The pork production in Europe continues its steady decline. In the first 7 months of 2023, pork production in the EU-27 countries totalled 11.9 million tonnes. That is 8% less than in the same period last year. This marks the second year in a row of production decline, as production for 2023 is down by over 10% from the 5-year average. The EU commissions latest forecast for pig meat production in 2023 is that the year ends with 6.6 less%.
Figures are down in all major European pork producing countries. In Spain, by far the largest pig country in Europe, 56.3 million pigs were slaughtered last year, according to the ministry of Agriculture. That is 2.1 million or 3.5% less than in 2021, and a return to the level of the previous year. In tonnage, Spain produced 5,027 million tonnes of pork last year. This is a decrease of just 3% compared to the previous year. In this country too, the decline seems to continue with 30.6 million pigs slaughtered in the first 7 months of this year. On an annual basis, that would amount to just over 52 million for the whole of 2023.
In the United Kingdom, 780.000 pigs were slaughtered in September 2023. This is 11% less than in the same period last year, Defra reported. Pigmeat production was 73,000 tonnes, 10.2% less than in September 2022. The annual agricultural sensus showed a decline of some 10% in the number of breeding sows in the UK. Recently, there a some green shoots appearing, with higher pig prices leading to a slight improvement in profitability for pig farmers, according to levy organisation AHDB.
EU imports of pork to the UK totalled 84,000 tonnes up to the end of July. This is a fall of 16,200 tonnes (-16%) compared to the same time last year. “This is despite a fall in domestic production, which may have necessitated higher imports to meet demand. This indicates that overall demand for pork has fallen as consumers face cost of living crises,” AHDB said.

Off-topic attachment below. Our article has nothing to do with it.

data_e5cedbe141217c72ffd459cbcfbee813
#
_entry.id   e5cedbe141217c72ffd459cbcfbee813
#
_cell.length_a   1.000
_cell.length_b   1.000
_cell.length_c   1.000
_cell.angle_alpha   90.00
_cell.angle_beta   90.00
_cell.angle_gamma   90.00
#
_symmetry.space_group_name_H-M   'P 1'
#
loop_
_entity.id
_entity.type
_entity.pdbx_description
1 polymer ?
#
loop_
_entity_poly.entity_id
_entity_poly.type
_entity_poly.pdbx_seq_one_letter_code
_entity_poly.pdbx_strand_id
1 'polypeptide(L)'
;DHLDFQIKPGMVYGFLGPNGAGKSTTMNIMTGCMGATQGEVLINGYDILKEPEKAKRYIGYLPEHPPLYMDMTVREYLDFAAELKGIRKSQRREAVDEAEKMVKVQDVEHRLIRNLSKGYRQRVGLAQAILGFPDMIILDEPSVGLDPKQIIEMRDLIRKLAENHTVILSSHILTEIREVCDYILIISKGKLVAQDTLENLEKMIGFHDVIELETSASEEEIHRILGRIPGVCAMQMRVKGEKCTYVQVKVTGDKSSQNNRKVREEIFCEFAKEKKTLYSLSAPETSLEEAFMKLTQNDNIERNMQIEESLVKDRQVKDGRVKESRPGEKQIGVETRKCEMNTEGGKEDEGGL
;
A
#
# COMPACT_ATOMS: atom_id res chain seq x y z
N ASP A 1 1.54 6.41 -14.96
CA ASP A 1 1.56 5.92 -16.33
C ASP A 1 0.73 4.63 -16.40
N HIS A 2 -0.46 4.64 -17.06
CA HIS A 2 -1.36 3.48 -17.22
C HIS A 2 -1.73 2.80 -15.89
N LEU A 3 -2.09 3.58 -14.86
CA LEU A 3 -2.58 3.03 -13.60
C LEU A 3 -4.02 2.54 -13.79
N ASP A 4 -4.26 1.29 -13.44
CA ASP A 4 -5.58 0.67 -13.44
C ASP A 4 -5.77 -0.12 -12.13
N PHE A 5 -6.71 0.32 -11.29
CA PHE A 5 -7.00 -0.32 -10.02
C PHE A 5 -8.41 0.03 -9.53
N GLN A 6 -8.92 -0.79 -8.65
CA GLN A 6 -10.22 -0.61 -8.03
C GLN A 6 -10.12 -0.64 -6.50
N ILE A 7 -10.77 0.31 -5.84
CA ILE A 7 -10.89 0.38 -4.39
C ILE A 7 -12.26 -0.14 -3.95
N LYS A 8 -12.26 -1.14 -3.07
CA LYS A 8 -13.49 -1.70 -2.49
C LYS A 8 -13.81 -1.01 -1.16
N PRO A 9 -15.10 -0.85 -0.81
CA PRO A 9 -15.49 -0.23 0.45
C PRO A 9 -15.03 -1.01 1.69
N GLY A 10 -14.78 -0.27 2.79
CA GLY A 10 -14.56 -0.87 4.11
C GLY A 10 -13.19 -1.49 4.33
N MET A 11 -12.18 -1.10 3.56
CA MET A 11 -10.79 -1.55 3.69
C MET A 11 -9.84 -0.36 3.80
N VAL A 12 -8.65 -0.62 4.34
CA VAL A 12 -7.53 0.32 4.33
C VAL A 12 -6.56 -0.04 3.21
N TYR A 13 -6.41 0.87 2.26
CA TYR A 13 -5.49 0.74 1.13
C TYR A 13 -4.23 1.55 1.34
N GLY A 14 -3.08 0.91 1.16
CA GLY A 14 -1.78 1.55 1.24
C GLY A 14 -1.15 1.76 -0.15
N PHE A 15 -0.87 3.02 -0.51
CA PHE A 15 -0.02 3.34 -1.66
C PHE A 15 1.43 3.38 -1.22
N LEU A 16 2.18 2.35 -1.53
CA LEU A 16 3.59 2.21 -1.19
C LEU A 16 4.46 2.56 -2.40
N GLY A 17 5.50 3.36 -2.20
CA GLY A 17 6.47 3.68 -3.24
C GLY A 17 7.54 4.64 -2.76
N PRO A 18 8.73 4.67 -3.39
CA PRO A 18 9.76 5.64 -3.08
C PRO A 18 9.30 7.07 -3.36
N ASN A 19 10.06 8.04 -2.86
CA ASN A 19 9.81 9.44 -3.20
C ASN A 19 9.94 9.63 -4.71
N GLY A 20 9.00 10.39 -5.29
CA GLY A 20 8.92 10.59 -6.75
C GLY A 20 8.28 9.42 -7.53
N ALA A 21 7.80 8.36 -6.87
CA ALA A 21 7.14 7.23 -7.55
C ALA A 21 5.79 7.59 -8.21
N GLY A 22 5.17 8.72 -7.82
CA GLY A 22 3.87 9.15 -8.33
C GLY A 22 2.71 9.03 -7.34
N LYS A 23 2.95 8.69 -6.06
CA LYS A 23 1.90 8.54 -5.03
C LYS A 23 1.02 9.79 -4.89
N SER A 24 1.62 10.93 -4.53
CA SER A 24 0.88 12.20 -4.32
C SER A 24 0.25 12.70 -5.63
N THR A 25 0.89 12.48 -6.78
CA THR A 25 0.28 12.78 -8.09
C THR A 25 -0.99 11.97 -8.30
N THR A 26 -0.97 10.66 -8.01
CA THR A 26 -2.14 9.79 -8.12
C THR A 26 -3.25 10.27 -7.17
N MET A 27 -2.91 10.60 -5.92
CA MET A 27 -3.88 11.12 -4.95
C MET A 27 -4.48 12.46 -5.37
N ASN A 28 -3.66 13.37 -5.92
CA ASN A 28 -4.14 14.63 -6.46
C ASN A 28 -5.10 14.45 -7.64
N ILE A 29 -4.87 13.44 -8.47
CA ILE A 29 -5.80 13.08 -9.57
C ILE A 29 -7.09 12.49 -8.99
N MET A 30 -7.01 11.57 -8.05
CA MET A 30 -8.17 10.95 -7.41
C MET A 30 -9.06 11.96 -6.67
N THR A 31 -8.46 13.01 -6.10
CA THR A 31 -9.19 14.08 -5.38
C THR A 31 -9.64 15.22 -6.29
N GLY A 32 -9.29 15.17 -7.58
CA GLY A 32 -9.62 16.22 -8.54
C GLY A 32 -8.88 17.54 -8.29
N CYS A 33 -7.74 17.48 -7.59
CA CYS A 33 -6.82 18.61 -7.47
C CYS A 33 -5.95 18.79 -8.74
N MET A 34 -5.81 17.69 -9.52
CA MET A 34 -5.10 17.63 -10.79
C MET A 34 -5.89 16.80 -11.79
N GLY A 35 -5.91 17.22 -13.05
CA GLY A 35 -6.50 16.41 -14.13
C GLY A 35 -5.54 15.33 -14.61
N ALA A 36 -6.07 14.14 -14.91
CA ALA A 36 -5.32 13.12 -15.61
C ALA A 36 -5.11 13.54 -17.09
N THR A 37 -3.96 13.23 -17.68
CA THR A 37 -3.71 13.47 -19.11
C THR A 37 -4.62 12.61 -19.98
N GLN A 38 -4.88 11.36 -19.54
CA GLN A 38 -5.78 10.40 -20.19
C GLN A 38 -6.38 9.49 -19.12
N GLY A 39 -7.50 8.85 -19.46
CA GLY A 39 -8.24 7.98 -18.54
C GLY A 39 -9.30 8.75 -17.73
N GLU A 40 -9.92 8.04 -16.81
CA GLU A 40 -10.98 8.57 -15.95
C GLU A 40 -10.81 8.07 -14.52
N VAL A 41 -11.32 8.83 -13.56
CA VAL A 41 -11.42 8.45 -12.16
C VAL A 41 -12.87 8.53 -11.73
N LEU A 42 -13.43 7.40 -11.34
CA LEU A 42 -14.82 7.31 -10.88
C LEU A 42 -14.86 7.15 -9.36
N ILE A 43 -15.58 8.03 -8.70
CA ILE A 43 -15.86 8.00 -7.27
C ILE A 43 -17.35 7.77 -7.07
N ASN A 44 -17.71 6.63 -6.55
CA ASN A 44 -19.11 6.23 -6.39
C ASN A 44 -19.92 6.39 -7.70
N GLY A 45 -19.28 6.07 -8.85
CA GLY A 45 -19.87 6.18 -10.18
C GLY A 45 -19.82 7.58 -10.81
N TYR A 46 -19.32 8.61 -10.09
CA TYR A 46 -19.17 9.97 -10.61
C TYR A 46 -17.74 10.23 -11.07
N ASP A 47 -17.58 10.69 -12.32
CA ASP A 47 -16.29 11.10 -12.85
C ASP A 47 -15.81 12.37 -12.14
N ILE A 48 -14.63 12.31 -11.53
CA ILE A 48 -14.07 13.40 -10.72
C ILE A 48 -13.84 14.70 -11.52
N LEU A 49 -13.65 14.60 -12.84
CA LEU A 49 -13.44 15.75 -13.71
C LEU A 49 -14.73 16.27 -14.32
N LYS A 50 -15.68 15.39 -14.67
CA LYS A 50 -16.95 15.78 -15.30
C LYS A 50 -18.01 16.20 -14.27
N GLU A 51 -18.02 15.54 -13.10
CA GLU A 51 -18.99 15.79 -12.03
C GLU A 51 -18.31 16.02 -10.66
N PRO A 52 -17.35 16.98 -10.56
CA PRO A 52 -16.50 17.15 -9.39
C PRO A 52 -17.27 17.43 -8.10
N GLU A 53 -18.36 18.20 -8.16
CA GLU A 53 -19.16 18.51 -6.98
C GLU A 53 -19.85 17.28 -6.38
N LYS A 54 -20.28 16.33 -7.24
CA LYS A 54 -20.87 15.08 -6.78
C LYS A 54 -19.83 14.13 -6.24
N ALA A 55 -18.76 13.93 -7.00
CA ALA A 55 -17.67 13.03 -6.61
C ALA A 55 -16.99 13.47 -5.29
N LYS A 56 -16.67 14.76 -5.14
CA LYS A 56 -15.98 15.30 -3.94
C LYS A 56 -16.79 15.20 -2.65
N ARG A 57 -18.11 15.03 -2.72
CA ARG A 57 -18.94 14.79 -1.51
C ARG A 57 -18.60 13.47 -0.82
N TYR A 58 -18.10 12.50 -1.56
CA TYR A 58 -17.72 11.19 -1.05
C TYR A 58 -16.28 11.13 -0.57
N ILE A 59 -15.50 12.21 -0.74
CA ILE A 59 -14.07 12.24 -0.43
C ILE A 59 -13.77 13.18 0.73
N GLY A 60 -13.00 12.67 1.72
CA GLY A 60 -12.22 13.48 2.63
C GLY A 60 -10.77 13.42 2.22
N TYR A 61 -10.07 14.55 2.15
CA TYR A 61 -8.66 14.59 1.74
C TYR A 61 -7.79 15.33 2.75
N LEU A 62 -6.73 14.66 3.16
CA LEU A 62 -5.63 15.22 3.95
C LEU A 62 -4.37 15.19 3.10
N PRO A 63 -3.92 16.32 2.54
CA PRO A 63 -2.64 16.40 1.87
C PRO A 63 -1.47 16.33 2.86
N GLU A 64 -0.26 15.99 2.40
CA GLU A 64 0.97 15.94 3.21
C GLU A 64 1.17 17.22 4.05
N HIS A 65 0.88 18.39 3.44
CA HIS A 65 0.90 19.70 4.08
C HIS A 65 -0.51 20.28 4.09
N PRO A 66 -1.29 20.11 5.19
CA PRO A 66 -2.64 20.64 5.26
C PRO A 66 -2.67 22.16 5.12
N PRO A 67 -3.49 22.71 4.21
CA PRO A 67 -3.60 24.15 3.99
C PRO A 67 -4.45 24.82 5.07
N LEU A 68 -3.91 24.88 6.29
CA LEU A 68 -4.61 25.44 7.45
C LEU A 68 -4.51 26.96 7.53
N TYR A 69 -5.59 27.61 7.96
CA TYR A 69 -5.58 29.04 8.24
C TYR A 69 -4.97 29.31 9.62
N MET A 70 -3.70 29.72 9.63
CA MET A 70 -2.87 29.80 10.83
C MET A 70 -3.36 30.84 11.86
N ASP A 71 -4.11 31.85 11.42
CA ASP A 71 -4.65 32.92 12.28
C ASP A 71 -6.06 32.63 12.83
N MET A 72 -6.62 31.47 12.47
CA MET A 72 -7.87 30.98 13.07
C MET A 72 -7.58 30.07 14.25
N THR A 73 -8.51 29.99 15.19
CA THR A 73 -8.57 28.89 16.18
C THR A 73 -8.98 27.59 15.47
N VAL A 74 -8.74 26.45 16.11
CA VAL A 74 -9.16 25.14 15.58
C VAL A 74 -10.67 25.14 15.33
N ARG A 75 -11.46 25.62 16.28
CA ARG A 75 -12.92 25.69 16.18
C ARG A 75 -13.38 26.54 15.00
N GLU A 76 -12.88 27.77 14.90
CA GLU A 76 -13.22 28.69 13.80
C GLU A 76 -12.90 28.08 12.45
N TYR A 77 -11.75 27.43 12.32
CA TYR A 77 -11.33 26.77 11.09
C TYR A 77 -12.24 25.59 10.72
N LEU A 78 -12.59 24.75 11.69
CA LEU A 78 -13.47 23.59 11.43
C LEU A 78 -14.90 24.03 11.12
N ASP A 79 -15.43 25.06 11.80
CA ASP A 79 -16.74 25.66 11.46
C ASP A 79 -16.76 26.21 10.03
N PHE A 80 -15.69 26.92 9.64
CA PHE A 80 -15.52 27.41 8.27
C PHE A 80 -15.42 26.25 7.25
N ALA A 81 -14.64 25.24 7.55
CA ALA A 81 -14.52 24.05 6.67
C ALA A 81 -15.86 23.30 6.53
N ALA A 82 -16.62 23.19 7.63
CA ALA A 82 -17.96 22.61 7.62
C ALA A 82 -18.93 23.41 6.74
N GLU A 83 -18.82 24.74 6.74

The French agricultural statistics office Agreste reports 1.716 million pigs slaughtered in August, which is 4.3% less and also 7.9% under the 5-yearly average for that month. Agreste also reports a decline of just over 3% in the French pork consumption. As a result, France imported 7.1% less pork and pork products in July 2023, totalling 49 million tonnes. Exports decreased with 9.1% to 42 million pounds. The trade balance for pork and pork products is still heavily negative, which irritates both the livestock organisations and the government.
Slaughter figures are also down in other major pork producion countries like Germany (-9%), the Netherlands (-15%) and Denmark (-21%). The steady decline has serious consequences for the pig processing industry. Dutch meat producer Vion Food Group adjusted its production capacities in Germany to the market by implementing reorganisations at its Emstek, Holdorf and Landshut sites. Recently, Vion also announced the closure of its Großostheim site in Bavaria, Germany with a further loss of 220 jobs. Tonniës, the largest pig processor in Germany, also closed sites or otherwise adjusted its production capacity.
In the UK, Pilgrim UK, part of Brazilian meat giant JBS, closed a number of sites it acquired earlier from the British brand of Danish Crown Tulip UK. In July, Pilgrim UK announced the cease of production at Ashton-under-line with a loss of 542 jobs, after earlier site closures at Coalville and Bury St Edmunds. In Denmark, the largest producer Danish Crown announced a major restructuring and cost-cutting operation this summer. “Since spring 2022, Danish Crown has been severely challenged in terms of its competitive strength. Even though current prices for pigs are close to a record-high, settlement prices for pigs in Denmark are currently far below those of the rest of Europe. Consequently, it has not been sufficiently attractive for Danish farmers to fatten pigs for slaughter in Denmark, so over the course of the summer period management has dedicated its efforts to drawing up a plan to simplify and rethink Danish Crown’s core business,” the company said at that occasion.